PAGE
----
Though government-created hospital care is obviously the lowest-cost for patients, between 2002 and 2010, it has been the private sector that has created over 70% of the extra bed capacity in the country. Add to this a McKinsey estimate that hospitalisation levels in India will rise from 4.8 per 100 people to 6.5 people by 2022, and you’re talking of a fairly significant jump in healthcare costs in the country—it’s ironic that while the government remains focused on keeping costs of medicines even lower than they already are, it is hospitalisation costs that are skyrocketing. And not surprisingly, given the investment for setting up these hospitals is estimated at around $70 billion.
This is where there’s some good news, as FE reported on Thursday. While large private hospitals are growing at a fast pace—Apollo Hospitals’ turnover rose from R2,350 crore in FY11 to R3,350 crore in FY13 and Fortis Hospitals from R1,500 crore to R4,243 crore—smaller hospitals are growing equally fast. Narayana Hrudayalaya, for instance, has seen its turnover rise from R475 crore to R830 crore in the same period and Manipal Health from R310 crore to R690 crore. While that looks minuscule in comparison to the big chains, a more relevant comparison is that of hospital beds—while Apollo leads at 8,420 beds across 51 hospitals, Narayana Hrudayalaya is second at 6,380 beds across 17 hospitals. Manipal is behind Fortis’ 5,400 beds across 54 hospitals, but it isn’t that far behind since it has 5,000 beds across 15 hospitals.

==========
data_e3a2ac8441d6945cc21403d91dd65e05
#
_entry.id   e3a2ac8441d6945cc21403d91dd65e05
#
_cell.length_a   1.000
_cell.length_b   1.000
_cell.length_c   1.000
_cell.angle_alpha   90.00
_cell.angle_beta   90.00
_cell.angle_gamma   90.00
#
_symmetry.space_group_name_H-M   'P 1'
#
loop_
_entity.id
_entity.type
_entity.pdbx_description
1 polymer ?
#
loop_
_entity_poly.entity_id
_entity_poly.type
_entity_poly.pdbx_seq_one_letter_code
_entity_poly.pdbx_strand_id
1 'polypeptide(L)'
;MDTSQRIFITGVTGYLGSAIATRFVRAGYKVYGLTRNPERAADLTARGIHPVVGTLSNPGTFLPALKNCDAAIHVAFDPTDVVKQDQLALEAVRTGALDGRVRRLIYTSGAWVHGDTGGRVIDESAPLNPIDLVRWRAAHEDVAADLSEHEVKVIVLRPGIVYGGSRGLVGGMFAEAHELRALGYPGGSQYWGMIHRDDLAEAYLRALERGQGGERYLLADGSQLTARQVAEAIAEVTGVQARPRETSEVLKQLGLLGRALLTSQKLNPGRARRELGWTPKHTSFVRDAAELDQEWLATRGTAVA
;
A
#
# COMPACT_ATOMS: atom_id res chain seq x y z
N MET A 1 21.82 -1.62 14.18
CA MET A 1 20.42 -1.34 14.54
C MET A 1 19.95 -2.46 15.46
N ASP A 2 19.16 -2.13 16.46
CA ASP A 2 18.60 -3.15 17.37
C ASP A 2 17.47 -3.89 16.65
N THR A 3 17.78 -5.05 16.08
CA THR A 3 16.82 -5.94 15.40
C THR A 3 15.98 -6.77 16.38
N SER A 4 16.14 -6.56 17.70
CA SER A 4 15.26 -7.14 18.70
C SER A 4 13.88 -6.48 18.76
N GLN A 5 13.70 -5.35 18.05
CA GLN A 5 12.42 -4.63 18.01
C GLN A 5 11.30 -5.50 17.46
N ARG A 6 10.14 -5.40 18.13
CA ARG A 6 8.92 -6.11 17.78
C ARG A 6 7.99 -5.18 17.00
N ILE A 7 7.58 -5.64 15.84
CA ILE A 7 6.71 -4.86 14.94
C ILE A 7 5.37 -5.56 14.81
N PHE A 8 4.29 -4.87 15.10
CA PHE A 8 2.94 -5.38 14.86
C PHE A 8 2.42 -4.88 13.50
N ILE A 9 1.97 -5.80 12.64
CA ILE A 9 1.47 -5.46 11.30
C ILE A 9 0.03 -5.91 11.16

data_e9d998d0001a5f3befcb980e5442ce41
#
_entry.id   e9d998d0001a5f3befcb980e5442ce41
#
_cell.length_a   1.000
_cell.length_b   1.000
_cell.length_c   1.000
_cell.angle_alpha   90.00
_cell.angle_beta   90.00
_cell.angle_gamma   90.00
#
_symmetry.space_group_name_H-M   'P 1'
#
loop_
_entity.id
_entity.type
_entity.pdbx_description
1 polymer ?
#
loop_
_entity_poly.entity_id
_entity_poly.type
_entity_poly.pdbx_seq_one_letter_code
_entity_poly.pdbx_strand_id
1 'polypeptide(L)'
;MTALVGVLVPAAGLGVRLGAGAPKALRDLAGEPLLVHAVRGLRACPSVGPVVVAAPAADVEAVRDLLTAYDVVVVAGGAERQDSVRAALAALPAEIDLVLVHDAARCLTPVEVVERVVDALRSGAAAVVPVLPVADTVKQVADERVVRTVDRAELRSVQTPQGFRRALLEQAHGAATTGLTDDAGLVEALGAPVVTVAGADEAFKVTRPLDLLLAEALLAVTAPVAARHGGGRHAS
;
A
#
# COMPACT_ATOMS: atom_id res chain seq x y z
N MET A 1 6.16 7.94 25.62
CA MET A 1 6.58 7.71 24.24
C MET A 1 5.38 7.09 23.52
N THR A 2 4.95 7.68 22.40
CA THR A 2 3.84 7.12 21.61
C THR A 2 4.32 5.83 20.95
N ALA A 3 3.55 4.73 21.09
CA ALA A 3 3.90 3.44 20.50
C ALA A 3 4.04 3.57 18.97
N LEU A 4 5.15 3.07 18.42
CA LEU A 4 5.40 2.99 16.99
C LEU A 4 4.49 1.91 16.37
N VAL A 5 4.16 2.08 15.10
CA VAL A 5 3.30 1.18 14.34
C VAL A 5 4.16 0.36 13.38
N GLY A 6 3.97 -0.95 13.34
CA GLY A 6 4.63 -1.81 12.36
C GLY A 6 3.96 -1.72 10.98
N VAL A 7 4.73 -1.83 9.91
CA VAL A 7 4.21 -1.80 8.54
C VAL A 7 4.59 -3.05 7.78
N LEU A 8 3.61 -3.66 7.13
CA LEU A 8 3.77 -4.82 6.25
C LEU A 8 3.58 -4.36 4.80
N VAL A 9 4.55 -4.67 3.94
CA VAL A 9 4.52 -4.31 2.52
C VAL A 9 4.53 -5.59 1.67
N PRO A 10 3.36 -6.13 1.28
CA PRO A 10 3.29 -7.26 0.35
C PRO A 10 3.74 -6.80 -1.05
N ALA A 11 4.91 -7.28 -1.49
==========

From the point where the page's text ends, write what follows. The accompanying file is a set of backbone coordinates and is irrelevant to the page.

What is more important, the revenue models of the hospitals are very different. While the top hospitals focus on cutting-edge surgery, the Hrudayalaya/Manipal models are more budget-oriented—while the revenue-per-bed was R79 lakh for Fortis in FY13, it was R13 lakh for Hrudayalaya. As a JP Morgan research note points out, a low-cost hospital bed can cost R25 lakh in tier-2 and tier-3 cities as compared to the industry average of R35-60 lakh. That’s good news for middle-income India.